Chuckling Goat are based in Llandysul and are the UKs number on producer of a cultured fermented milk drink known as kefir. Kefir is derived from goats’ milk, full of good bacteria, and is sold as a probiotic.
There is ongoing research into specific health benefits of taking probiotics during pregnancy. Some studies claim that probiotics can be used to treat pregnant women who have bacterial vaginosis, while others suggest that taking probiotics in pregnancy may reduce the likelihood of the baby developing eczema.
Impact of goats’ milk kefir on the biology of human placenta
A nine-month collaboration between Chuckling Goat and the Healthcare Technology Centre set out to examine the impact of goats’ milk kefir on the biology of the human placenta/trophoblast cells in vitro.
As a biological process, pregnancy involves several variations in hormones and physiology of the person, which are prerequisites of ensuring appropriate foetal growth and weight gain. The maintenance of maternal-foetal health could be established by proper nutritional supply during pregnancy. In this respect, the composition of the microbiota undergoes natural alterations in several sites of the body, including oral cavity, vagina, gut, breast milk, and placenta.
However, sufficient information exists on the association between gestational physio metabolic conditions and maternal microbiota. This collaboration was designed to investigate the impact of Chuckling Goats, goats’ milk kefir on the biology of the human trophoblast, with particular focus on the trophoblast inflammation.
An ambitious investigation was designed to examine the impact of Chuckling Goats, goats’ milk kefir in the immune response of pregnant women with a comparison made to non-pregnant women to determine i) if there was a broad immunomodulatory effect of the kefir and ii) if this differed in pregnancy. A further work package was included to investigate any immunomodulatory effect on the human placenta, using primary human placental organ cultures.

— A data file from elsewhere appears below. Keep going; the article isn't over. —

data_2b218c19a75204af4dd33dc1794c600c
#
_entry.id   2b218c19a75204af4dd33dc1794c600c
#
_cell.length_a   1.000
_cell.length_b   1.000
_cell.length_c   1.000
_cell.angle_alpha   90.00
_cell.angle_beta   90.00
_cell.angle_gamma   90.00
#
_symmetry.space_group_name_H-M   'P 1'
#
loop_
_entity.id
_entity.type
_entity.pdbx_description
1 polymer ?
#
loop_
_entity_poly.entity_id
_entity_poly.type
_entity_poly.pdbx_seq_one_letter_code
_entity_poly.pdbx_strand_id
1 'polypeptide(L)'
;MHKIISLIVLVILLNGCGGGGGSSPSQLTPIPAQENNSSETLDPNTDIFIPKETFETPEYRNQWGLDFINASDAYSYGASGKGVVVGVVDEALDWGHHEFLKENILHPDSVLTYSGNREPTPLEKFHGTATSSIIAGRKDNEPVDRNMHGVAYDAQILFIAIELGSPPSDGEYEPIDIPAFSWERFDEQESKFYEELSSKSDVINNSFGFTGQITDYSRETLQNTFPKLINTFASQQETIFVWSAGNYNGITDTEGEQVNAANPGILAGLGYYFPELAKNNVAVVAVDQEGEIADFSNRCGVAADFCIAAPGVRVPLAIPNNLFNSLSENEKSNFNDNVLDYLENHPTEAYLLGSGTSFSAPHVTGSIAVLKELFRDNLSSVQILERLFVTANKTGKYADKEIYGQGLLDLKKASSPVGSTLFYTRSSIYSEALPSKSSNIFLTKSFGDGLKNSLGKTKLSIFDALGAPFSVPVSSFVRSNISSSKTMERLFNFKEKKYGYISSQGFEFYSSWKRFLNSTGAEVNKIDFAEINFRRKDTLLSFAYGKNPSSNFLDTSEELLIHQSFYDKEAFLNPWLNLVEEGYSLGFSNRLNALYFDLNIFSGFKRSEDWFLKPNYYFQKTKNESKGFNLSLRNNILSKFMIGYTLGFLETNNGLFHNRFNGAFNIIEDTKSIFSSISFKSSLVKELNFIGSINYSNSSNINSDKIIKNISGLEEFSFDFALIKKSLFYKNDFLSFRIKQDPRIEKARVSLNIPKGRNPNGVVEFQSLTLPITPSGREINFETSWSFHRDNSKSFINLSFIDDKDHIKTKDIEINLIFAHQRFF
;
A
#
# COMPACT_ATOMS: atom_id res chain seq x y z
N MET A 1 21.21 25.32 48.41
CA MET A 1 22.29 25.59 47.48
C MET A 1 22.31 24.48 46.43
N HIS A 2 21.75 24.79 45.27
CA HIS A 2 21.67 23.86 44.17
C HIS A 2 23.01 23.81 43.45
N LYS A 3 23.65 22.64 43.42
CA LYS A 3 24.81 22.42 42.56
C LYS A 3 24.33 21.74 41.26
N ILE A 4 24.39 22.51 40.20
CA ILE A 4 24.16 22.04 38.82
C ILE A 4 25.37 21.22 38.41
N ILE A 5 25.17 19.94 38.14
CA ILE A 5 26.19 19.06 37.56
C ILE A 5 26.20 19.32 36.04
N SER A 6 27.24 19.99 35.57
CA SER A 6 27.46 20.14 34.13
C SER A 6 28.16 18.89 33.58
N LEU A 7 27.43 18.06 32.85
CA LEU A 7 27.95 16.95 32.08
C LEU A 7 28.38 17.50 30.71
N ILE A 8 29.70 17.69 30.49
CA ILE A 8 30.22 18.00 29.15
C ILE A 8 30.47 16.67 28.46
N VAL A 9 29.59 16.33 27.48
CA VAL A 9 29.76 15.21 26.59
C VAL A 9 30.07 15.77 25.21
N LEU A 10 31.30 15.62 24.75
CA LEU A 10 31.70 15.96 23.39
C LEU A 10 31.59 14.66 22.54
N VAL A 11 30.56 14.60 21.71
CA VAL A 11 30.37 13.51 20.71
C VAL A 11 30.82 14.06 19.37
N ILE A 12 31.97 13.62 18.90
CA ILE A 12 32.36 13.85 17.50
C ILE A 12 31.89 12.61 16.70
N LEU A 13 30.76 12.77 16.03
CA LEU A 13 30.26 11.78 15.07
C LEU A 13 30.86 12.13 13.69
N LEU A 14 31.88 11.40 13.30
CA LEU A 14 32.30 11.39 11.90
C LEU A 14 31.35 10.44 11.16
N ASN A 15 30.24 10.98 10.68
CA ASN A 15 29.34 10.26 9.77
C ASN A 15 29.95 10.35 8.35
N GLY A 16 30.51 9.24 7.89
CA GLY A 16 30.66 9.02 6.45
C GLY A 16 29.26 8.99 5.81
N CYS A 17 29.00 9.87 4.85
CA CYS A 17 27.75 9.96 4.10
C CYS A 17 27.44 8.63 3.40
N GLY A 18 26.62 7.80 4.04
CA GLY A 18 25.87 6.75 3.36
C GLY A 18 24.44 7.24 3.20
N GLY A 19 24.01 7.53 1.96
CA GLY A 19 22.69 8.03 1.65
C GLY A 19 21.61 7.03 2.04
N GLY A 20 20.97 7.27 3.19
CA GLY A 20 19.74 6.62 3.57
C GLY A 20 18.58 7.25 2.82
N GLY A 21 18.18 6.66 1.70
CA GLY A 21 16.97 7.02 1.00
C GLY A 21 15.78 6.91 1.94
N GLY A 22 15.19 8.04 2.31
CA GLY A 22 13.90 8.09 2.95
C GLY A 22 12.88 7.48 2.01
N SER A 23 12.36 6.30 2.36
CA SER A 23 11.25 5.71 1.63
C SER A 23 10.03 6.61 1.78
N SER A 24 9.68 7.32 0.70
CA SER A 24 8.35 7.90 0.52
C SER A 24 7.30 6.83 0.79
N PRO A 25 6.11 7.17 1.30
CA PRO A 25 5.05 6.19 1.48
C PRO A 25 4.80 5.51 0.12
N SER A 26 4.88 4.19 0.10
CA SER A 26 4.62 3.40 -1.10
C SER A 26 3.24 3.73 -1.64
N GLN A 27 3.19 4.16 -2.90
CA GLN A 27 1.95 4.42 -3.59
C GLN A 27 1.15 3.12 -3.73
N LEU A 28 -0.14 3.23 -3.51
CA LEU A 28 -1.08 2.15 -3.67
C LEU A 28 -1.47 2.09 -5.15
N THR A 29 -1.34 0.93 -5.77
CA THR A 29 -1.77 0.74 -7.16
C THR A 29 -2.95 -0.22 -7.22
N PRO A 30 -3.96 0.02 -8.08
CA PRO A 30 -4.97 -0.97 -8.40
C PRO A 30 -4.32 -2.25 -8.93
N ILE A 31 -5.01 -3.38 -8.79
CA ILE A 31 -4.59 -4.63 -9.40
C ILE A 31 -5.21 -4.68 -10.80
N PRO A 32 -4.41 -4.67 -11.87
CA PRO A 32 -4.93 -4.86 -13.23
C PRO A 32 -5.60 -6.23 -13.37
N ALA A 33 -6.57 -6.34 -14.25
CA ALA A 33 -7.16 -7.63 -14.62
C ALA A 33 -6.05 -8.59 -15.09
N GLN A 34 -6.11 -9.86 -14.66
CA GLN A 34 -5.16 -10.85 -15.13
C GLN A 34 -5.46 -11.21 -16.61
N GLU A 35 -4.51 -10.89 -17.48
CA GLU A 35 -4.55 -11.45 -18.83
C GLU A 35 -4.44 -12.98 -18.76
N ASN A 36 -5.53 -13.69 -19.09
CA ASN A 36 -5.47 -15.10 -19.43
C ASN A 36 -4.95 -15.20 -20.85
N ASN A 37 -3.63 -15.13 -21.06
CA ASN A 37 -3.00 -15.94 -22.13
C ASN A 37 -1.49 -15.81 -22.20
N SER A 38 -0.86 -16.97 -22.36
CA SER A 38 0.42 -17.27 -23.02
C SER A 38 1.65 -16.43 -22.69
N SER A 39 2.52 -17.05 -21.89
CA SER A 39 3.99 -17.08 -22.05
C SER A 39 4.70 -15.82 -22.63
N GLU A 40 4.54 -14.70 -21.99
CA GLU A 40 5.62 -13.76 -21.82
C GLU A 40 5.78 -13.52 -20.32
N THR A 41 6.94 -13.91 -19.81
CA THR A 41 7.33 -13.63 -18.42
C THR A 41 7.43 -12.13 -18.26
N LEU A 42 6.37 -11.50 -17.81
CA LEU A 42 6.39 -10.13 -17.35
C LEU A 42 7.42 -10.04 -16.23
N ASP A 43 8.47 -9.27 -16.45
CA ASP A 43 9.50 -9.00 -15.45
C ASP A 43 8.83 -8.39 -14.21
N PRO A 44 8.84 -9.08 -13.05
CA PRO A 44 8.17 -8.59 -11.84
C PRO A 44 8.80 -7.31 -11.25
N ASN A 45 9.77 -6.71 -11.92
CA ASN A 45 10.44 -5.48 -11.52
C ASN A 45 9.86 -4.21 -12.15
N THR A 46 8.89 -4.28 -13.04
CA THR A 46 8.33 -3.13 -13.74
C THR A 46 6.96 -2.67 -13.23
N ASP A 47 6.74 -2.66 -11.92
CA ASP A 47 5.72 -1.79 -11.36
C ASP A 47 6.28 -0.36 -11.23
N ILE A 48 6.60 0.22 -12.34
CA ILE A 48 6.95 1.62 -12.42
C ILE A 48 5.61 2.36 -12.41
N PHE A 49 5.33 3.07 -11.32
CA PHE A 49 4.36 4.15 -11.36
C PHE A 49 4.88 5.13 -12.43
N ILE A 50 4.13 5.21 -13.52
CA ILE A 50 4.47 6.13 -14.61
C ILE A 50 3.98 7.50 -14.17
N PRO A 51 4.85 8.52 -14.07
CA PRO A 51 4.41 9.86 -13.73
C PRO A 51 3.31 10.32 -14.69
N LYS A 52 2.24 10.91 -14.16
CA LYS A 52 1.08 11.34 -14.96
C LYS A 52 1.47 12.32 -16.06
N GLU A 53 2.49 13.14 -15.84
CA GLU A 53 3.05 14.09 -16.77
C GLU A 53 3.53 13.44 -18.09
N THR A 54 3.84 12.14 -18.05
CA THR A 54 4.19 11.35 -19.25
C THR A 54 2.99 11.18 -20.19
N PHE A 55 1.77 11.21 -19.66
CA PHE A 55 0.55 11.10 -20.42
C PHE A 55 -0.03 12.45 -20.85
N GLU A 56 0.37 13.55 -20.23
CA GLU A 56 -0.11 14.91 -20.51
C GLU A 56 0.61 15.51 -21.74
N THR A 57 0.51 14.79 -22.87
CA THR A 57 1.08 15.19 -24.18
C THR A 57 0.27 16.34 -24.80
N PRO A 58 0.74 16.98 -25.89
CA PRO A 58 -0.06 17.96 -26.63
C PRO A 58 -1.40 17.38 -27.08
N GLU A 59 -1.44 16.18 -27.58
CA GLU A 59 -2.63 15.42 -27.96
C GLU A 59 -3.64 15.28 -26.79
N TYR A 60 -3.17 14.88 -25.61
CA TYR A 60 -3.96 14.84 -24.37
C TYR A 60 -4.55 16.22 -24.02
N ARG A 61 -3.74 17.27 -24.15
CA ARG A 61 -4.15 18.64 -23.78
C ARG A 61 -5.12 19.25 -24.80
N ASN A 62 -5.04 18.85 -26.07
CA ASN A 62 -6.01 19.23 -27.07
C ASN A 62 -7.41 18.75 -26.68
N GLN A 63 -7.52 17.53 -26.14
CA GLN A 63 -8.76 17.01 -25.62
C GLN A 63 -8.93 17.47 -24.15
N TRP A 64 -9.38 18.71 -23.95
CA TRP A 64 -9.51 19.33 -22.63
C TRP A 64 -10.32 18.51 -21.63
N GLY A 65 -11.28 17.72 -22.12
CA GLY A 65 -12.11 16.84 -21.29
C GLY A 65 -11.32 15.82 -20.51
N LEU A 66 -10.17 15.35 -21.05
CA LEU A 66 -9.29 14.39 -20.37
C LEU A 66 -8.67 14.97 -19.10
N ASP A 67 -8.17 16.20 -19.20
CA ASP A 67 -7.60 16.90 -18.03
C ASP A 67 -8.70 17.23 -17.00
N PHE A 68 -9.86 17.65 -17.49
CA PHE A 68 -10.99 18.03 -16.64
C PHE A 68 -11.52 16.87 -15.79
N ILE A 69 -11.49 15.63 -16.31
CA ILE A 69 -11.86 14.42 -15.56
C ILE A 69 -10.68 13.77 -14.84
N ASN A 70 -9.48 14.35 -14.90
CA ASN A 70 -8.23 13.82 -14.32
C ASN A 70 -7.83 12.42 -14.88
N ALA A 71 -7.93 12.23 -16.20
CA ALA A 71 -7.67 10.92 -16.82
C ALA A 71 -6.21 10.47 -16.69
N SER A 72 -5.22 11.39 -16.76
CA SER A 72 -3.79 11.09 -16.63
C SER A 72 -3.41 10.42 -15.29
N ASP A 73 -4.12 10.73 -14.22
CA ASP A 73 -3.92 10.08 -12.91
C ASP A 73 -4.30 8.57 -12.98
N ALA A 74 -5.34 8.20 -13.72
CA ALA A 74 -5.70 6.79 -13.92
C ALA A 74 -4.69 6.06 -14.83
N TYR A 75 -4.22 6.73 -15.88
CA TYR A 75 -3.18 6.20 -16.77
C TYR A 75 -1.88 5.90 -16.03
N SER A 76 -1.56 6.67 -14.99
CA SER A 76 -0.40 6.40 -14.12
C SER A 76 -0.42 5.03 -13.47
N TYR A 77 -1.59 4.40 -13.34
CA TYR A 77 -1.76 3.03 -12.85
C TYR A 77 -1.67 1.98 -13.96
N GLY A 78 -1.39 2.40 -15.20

Following the March 2019 closure of the University due to the COVID-19 pandemic and the resulting limitation placed on research and access to clinical samples, the proposed collaboration was adapted, and a new feasible work plan was undertaken to ensure the delivery could still be met.
HTC found that in vitro, kefir has an anti-inflammatory effect as noted by the decrease in inflammatory cytokine production (IL-6 and IL-8) without having any negative impact on trophoblast proliferation and growth. This is in keeping with other in vitro studies with other probiotics, further adding to the body of literature suggesting a beneficial effect of probiotic consumption during pregnancy.
Through this collaboration, Chuckling Goat has increased its links with academia and now has a good working-relationship with Swansea University Medical School. This has led to the potential of further industry/academic collaboration to expand on the research, development, and innovation.
Shann Jones, Director, Chuckling Goat:
“Through collaboration with the Healthcare Technology Centre, Chuckling Goat has been able to increase its links with academia and now has a good working-relationship with Swansea University.
This has led to the potential of further collaborative opportunities with the university, to expand on this research and development, which could potentially lead to new products.”
For more information visit: www.chucklinggoat.co.uk
This project is part of the Accelerate programme which is part-funded by the European Regional Development fund, through Welsh Government.